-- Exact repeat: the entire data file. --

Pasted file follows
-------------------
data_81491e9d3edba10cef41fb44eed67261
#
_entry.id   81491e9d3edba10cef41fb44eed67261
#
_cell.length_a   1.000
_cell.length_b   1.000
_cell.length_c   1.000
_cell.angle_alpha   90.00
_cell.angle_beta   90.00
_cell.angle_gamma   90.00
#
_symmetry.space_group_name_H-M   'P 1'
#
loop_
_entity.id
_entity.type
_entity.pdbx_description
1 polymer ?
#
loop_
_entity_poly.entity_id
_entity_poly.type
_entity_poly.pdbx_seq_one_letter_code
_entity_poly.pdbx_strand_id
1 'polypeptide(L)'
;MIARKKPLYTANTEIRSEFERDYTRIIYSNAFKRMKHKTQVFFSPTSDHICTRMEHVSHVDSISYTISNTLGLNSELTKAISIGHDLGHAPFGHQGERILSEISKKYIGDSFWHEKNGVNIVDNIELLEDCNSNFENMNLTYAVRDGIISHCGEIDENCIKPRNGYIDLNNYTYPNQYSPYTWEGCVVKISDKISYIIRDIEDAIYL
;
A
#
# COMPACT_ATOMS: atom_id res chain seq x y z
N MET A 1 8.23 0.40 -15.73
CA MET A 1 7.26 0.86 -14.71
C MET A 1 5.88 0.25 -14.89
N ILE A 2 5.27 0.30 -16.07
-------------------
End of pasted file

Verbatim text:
data_81491e9d3edba10cef41fb44eed67261
#
_entry.id   81491e9d3edba10cef41fb44eed67261
#
_cell.length_a   1.000
_cell.length_b   1.000
_cell.length_c   1.000
_cell.angle_alpha   90.00
_cell.angle_beta   90.00
_cell.angle_gamma   90.00
#
_symmetry.space_group_name_H-M   'P 1'
#
loop_
_entity.id
_entity.type
_entity.pdbx_description
1 polymer ?
#
loop_
_entity_poly.entity_id
_entity_poly.type
_entity_poly.pdbx_seq_one_letter_code
_entity_poly.pdbx_strand_id
1 'polypeptide(L)'
;MIARKKPLYTANTEIRSEFERDYTRIIYSNAFKRMKHKTQVFFSPTSDHICTRMEHVSHVDSISYTISNTLGLNSELTKAISIGHDLGHAPFGHQGERILSEISKKYIGDSFWHEKNGVNIVDNIELLEDCNSNFENMNLTYAVRDGIISHCGEIDENCIKPRNGYIDLNNYTYPNQYSPYTWEGCVVKISDKISYIIRDIEDAIYL
;
A
#
# COMPACT_ATOMS: atom_id res chain seq x y z
N MET A 1 8.23 0.40 -15.73
CA MET A 1 7.26 0.86 -14.71
C MET A 1 5.88 0.25 -14.89
N ILE A 2 5.27 0.30 -16.07